In 2021, Rolison was assigned to Double-A but only made three starts there with strong results (14 23 IP, 3.07 ERA, 0.89 WHIP, 12.3 K/9, 1.2 BB/9), which was enough for the Rockies to jump him up to Triple-A in mid-May. Rolison made three short starts with Albuquerque against competition that was 4.5 years older in a meat grinder of an environment for pitchers. He emerged mostly unscathed in 12 13 IP, posting a 4.38 ERA, 1.14 WHIP, 10.9 K/9, and 2.2 BB/9.

Unfortunately, Rolison needed emergency surgery to remove his appendix in early June, which has kept him on the shelf until recently. Rolison has made two brief starts with the ACL team as he rehabs his way back toward Triple-A and a potential big league debut either late this year or next season after he is (inevitably) added to the 40-man roster.

Here’s some video of Rolison’s appearance at the 2019 Cal League All-Star game, including some good slow motion looks at his repertoire at the end of the video:

What do the scouts say? has Rolison ranked 3rd in in the system:

Rolison’s ticket to a big league rotation lies in his ability to use his entire repertoire and to fill up the strike zone with all four offerings. He entered pro ball being able to command his low-90s fastball extremely well to the glove side and the lefty continued to work on, and improve, his arm-side command of the pitch in 2020. He also focused on his changeup at the alternate site and during instructs and it could eventually be a plus pitch in the future. The left-hander features two distinctly shaped breaking balls, a 78-80 mph curve with 12-to-6 bite to it, and a tighter slider, though it’s really one pitch that he manipulates really well.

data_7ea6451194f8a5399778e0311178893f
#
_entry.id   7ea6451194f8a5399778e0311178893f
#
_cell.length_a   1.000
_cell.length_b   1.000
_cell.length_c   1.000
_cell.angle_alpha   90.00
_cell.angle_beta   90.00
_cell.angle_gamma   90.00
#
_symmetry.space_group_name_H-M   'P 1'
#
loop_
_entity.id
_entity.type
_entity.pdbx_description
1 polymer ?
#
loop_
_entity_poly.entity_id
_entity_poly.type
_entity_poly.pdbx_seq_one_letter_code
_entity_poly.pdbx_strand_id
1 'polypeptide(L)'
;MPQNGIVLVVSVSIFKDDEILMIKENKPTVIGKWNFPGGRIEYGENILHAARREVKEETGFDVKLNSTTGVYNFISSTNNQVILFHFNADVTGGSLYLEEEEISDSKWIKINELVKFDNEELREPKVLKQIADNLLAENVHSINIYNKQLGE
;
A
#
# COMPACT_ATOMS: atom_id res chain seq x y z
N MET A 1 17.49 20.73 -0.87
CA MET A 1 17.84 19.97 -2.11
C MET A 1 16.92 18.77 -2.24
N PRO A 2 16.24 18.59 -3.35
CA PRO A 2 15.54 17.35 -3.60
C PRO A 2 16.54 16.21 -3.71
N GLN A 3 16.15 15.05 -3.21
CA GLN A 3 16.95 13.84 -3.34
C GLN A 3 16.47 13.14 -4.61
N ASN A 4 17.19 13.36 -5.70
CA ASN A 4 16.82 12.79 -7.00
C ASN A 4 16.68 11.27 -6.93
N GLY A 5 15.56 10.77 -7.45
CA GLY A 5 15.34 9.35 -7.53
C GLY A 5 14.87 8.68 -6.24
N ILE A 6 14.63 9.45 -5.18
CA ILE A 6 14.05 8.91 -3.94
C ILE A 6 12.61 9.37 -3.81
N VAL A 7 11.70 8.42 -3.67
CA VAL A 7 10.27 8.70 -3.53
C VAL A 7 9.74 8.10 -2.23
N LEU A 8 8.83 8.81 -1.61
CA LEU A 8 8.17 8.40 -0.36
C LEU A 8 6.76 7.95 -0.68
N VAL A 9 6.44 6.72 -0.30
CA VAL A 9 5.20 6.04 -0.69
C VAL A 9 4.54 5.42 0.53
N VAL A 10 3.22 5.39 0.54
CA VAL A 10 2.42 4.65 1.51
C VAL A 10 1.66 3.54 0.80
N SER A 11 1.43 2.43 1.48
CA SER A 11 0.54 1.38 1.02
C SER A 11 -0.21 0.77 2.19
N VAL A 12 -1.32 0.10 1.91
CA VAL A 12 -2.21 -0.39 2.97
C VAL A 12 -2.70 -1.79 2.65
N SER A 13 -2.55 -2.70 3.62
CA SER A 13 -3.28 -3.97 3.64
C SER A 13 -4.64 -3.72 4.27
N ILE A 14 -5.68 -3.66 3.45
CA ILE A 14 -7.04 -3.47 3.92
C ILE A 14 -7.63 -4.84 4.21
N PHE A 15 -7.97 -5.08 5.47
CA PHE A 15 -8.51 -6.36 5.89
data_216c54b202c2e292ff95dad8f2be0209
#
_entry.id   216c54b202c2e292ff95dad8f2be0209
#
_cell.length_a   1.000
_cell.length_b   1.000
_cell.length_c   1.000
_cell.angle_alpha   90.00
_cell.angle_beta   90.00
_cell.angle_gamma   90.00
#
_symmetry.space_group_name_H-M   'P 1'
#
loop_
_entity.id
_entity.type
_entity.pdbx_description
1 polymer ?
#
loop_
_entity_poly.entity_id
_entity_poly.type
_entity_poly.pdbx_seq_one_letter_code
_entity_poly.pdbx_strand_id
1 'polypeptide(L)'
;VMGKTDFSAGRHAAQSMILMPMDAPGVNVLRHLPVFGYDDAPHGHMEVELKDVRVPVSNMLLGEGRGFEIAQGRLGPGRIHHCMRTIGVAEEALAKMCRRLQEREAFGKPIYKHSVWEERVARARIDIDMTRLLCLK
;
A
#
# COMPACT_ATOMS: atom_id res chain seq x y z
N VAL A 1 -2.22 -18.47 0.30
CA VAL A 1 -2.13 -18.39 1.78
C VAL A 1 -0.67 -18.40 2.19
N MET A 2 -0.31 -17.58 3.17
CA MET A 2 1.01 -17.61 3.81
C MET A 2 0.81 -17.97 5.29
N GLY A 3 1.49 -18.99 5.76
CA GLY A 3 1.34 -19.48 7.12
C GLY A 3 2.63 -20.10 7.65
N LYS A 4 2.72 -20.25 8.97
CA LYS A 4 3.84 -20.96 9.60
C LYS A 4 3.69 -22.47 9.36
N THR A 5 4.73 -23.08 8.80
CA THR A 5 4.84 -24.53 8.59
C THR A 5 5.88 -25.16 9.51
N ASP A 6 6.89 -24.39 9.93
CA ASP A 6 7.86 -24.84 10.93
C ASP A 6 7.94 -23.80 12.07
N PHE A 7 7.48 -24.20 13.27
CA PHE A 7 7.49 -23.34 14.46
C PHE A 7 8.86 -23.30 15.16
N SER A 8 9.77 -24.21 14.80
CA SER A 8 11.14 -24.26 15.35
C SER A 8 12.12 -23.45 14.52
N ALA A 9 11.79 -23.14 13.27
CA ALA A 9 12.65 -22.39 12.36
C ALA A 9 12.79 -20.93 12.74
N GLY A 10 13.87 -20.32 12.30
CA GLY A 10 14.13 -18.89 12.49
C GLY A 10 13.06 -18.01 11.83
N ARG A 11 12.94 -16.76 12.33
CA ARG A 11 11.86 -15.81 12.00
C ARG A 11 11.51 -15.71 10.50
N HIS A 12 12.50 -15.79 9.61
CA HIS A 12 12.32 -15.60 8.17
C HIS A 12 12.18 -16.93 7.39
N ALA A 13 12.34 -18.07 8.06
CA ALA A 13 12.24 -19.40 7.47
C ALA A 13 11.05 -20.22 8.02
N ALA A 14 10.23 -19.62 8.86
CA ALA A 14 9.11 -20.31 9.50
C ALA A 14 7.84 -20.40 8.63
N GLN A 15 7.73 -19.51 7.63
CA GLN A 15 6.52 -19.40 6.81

More than anything, Rolison needs to continue to trust his stuff and be aggressive with it. When he tries to guide his fastball to the arm side, he gets into trouble, but he’s always around the zone and sets up hitters well. The work he was able to get in during 2020 should help keep Rolison on a faster track towards reaching his ceiling as a mid-rotation starter.

A 60 curveball is the headliner, accompanied by 55 grades on the fastball and control with 50s on the change and slider — clear markers of a pitcher with the arsenal to make it in a big league rotation.